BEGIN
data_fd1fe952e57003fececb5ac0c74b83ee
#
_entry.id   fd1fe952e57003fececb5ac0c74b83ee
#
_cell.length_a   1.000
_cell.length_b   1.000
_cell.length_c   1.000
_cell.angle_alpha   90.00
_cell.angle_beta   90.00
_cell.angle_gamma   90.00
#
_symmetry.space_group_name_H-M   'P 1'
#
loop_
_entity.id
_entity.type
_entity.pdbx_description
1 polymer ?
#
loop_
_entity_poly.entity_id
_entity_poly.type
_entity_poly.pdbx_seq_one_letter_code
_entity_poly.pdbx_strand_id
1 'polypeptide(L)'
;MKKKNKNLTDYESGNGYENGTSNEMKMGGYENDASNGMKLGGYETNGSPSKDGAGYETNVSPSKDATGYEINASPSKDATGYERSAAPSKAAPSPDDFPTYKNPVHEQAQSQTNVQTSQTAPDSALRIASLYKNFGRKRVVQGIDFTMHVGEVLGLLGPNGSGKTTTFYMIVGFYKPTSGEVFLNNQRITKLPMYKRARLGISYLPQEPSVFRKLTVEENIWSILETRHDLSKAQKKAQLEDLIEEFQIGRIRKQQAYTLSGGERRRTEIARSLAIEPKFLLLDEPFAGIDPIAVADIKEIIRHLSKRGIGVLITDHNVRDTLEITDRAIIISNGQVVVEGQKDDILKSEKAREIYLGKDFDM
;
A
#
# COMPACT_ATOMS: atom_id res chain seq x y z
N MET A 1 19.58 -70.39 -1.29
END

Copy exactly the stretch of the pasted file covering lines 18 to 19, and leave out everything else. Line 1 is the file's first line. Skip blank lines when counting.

1 polymer ?
#